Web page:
Morningstar seeks credit rating information from fund companies on a periodic basis (e.g., quarterly). In compiling credit rating information Morningstar accepts credit ratings reported by fund companies that have been issued by all Nationally Recognized Statistical Rating Organizations (NRSROs). For a list of all NRSROs, please visit http://www.sec.gov/divisions/marketreg/ratingagency.htm. Additionally, Morningstar accepts foreign credit ratings from widely recognized or registered rating agencies. If two rating organizations/agencies have rated a security, fund companies are to report the lower rating; if three or more organizations/agencies have rated a security, fund companies are to report the median rating, and in cases where there are more than two organization/agency ratings and a median rating does not exist, fund companies are to use the lower of the two middle ratings. PLEASE NOTE: Morningstar, Inc. is not itself an NRSRO nor does it issue a credit rating on the fund. An NRSRO or rating agency ratings can change from time-to-time.

For credit quality, Morningstar combines the credit rating information provided by the fund companies with an average default rate calculation to come up with a weighted-average credit quality. The weighted-average credit quality is currently a letter that roughly corresponds to the scale used by a leading NRSRO. Bond funds are assigned a style box placement of "low", "medium", or "high" based on their average credit quality. Funds with a low credit quality are those whose weighted-average credit quality is determined to be less than "BBB-"; medium are those less than "AA-", but greater or equal to "BBB-"; and high are those with a weighted-average credit quality of "AA-" or higher. When classifying a bond portfolio, Morningstar first maps the NRSRO credit ratings of the underlying holdings to their respective default rates (as determined by Morningstar's analysis of actual historical default rates). Morningstar then averages these default rates to determine the average default rate for the entire bond fund. Finally, Morningstar maps this average default rate to its corresponding credit rating along a convex curve.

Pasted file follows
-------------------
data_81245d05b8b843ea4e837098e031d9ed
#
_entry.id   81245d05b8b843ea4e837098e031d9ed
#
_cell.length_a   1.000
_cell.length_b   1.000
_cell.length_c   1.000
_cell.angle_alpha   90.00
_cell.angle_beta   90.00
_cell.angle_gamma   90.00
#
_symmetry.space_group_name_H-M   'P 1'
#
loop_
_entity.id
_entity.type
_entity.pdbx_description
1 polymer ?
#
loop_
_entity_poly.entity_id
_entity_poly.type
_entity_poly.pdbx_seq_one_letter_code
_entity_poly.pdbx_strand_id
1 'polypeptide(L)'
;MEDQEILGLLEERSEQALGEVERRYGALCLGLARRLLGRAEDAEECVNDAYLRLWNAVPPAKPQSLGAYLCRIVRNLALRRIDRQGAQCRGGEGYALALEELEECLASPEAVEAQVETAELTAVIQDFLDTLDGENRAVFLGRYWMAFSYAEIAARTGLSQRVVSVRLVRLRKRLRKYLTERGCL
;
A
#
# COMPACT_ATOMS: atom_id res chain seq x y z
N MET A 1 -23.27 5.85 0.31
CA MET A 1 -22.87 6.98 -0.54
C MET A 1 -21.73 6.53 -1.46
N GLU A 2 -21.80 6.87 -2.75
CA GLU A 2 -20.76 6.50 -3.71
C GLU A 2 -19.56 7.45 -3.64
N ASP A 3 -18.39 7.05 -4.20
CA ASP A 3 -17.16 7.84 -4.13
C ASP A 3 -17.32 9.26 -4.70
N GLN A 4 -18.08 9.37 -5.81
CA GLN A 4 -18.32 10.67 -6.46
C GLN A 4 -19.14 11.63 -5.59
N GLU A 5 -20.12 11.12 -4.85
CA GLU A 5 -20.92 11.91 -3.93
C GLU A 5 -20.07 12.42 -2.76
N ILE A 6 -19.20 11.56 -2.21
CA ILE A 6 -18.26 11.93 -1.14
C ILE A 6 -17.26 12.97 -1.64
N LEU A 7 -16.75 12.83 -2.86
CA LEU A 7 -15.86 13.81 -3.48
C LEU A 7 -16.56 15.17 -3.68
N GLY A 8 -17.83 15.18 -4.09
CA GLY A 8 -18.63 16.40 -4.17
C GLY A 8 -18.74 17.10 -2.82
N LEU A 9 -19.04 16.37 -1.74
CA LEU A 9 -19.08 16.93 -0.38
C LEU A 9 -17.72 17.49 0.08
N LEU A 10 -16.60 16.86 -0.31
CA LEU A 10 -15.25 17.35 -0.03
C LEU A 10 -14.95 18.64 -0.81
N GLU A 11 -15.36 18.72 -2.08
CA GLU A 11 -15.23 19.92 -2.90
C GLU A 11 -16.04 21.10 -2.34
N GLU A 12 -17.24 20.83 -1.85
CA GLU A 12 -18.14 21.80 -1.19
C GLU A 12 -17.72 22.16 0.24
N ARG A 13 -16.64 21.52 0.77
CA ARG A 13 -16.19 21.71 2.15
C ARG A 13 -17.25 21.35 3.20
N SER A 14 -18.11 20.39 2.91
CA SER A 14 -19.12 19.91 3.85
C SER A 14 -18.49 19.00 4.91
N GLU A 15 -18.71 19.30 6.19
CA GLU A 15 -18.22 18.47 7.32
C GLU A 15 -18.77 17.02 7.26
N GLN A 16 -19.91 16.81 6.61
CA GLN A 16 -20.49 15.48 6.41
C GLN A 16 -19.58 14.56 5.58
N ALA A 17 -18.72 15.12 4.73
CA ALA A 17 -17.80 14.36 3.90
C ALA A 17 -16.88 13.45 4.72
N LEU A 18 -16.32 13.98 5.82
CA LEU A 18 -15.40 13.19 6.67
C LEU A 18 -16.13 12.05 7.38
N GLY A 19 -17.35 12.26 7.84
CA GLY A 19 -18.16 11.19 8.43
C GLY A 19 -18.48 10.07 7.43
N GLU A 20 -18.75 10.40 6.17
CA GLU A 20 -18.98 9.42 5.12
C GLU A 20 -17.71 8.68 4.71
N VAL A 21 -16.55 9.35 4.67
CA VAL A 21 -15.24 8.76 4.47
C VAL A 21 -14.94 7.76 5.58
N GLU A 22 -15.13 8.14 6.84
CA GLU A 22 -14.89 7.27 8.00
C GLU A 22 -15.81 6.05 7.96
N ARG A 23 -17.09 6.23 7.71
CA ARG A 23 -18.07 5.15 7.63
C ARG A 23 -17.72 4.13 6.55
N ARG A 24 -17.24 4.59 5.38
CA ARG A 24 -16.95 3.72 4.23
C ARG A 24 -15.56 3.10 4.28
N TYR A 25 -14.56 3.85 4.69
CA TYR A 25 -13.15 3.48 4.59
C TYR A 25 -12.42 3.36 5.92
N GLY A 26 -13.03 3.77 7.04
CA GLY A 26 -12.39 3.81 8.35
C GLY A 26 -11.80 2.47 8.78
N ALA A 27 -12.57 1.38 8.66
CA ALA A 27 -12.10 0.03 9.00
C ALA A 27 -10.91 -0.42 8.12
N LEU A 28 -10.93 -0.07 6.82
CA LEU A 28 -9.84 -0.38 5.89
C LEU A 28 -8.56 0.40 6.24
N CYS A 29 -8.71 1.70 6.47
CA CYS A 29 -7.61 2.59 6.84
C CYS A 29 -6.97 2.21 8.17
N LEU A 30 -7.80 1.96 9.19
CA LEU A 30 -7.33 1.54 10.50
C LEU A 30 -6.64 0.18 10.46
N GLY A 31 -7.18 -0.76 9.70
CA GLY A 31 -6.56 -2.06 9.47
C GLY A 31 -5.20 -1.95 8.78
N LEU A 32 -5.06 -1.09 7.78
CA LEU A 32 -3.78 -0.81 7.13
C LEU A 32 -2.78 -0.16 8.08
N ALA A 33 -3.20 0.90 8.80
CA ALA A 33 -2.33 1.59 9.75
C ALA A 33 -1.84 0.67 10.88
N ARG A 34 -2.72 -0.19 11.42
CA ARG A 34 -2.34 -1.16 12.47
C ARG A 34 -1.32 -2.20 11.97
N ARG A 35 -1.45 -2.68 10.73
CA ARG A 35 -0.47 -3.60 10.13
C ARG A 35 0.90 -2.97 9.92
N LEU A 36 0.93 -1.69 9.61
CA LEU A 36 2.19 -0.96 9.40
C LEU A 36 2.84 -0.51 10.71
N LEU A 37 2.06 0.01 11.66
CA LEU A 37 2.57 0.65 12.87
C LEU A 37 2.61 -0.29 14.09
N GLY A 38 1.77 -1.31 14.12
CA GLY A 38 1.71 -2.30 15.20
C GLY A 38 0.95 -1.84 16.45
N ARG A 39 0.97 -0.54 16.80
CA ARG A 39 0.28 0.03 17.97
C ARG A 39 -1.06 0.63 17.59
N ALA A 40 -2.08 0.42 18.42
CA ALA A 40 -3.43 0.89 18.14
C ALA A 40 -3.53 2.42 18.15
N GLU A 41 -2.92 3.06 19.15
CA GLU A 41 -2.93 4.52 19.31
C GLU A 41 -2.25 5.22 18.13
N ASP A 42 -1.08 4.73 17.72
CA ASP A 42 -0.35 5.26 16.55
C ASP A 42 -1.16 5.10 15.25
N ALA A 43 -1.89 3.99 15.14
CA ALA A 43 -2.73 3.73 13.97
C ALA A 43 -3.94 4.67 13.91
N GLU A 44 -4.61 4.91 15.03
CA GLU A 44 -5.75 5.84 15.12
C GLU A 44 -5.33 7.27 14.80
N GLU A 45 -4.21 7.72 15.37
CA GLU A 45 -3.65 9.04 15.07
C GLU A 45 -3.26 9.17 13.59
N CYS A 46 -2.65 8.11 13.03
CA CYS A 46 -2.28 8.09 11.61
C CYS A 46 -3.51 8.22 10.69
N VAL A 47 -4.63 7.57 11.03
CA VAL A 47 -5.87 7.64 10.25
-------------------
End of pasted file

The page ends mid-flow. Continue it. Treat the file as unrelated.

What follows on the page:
For interest-rate sensitivity, Morningstar obtains from fund companies the average effective duration. Generally, Morningstar classifies a fixed-income fund's interest-rate sensitivity based on the effective duration of the Morningstar Core Bond Index (MCBI), which is currently three years. The classification of Limited will be assigned to those funds whose average effective duration is between 25% to 75% of MCBI's average effective duration; funds whose average effective duration is between 75% to 125% of the MCBI will be classified as Moderate; and those that are at 125% or greater of the average effective duration of the MCBI will be classified as Extensive. For municipal bond funds, Morningstar also obtains from fund companies the average effective duration. In these cases static breakpoints are utilized. These breakpoints are as follows: (i) Limited: 4.5 years or less; (ii) Moderate: more than 4.5 years but less than 7 years; and (iii) Extensive: more than 7 years. In addition, for non-US taxable and non-US domiciled fixed income funds static duration breakpoints are used: (i) Limited: less than or equal to 3.5 years; (ii) Moderate: greater than 3.5 and less than equal to 6 years; (iii) Extensive: greater than 6 years.

U.S. allocations may include U.S. territories and possessions.

The Net Other Assets (Liabilities) category may include, but is not limited to, repurchase agreements, reverse repurchase agreements, security lending collateral, forward foreign currency contracts, and cash collateral.